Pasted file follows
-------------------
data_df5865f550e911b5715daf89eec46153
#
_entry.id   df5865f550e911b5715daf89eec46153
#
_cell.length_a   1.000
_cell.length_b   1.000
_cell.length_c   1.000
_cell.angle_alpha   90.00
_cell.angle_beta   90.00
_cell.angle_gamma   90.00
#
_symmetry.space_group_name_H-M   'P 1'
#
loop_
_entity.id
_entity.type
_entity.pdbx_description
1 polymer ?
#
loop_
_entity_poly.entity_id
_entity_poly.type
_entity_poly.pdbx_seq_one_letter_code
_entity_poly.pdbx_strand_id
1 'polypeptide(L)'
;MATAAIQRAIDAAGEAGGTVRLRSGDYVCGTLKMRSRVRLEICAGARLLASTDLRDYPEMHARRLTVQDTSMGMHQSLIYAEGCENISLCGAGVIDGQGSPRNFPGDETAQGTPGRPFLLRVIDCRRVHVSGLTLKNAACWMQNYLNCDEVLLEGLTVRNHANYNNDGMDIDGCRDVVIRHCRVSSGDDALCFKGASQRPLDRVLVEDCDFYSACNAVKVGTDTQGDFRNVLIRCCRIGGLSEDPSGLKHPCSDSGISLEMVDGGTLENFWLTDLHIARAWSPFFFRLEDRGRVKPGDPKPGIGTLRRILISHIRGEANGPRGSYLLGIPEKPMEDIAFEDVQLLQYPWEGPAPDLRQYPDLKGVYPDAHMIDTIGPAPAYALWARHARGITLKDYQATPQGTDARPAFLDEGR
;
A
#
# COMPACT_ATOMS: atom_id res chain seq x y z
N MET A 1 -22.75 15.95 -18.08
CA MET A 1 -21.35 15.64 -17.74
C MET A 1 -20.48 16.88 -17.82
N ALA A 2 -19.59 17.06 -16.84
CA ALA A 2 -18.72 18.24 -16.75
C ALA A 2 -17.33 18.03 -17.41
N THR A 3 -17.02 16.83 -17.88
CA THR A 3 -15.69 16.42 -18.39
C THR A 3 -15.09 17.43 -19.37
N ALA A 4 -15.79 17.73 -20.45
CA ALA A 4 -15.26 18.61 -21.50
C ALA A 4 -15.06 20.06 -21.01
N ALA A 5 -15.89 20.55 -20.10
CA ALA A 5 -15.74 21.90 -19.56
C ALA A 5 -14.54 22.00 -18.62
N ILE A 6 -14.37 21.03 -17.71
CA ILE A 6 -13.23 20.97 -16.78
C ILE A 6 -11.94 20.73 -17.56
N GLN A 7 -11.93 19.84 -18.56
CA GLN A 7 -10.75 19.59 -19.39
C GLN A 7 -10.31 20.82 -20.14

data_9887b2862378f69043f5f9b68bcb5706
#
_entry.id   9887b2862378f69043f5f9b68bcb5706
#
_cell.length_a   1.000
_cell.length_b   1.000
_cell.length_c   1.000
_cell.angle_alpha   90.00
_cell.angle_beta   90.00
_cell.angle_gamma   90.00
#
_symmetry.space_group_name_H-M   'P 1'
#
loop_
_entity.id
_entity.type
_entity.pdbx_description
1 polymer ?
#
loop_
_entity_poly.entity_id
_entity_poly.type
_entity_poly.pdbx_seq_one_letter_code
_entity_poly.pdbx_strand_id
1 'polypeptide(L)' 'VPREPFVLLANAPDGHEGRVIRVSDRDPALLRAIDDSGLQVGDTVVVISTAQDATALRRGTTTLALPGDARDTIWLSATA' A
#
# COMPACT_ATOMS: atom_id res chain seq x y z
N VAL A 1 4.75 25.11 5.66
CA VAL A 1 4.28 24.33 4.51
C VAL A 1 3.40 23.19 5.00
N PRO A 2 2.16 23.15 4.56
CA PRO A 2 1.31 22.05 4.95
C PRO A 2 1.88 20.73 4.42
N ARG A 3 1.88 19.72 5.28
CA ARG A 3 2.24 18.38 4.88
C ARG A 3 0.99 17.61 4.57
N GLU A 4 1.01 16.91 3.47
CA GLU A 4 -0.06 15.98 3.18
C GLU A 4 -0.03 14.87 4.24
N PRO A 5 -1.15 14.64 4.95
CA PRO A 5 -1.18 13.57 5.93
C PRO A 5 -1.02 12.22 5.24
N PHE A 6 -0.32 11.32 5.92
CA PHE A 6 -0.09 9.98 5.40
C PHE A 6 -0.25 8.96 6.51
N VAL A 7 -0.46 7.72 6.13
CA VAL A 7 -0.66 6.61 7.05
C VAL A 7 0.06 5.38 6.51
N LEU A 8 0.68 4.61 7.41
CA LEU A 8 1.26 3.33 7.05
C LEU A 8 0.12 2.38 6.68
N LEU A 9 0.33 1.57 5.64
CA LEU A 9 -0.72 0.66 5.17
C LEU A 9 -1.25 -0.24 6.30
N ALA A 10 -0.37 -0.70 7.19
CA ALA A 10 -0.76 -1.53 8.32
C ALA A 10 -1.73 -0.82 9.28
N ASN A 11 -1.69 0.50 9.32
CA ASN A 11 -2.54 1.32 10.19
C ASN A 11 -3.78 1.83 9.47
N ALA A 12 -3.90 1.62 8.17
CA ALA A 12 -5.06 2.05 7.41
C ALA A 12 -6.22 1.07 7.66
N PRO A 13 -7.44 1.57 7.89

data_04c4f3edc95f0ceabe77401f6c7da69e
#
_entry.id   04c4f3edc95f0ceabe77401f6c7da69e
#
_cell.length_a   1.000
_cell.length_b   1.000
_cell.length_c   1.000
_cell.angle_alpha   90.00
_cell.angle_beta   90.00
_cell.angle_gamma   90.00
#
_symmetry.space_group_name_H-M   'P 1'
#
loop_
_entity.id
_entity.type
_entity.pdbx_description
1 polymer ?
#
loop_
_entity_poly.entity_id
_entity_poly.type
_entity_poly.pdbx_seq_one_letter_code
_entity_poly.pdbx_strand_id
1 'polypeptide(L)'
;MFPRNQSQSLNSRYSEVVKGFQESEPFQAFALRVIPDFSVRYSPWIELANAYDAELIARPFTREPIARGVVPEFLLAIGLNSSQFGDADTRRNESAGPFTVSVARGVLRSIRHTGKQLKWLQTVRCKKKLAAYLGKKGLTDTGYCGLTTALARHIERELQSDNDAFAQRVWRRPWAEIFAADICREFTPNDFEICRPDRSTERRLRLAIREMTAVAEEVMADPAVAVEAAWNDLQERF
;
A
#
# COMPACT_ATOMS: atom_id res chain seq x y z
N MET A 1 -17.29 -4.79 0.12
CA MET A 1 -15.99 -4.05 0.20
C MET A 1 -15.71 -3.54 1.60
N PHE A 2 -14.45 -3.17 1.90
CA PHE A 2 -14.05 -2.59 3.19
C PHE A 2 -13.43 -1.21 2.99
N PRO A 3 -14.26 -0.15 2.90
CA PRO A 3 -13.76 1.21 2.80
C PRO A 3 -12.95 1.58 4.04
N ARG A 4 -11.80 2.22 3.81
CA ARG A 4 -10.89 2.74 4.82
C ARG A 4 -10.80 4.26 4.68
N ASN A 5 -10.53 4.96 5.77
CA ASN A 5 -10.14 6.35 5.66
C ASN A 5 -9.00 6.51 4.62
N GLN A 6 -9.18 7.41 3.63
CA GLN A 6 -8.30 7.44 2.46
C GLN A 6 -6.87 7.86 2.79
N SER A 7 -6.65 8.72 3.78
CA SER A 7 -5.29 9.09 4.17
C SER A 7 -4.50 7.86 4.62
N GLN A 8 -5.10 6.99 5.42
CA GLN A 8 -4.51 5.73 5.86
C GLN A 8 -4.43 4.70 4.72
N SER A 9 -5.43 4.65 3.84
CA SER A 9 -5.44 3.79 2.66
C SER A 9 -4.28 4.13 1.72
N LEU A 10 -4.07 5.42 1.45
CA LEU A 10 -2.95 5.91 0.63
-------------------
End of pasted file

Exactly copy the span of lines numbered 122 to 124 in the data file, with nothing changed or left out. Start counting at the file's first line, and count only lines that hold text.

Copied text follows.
_cell.length_c   1.000
_cell.angle_alpha   90.00
_cell.angle_beta   90.00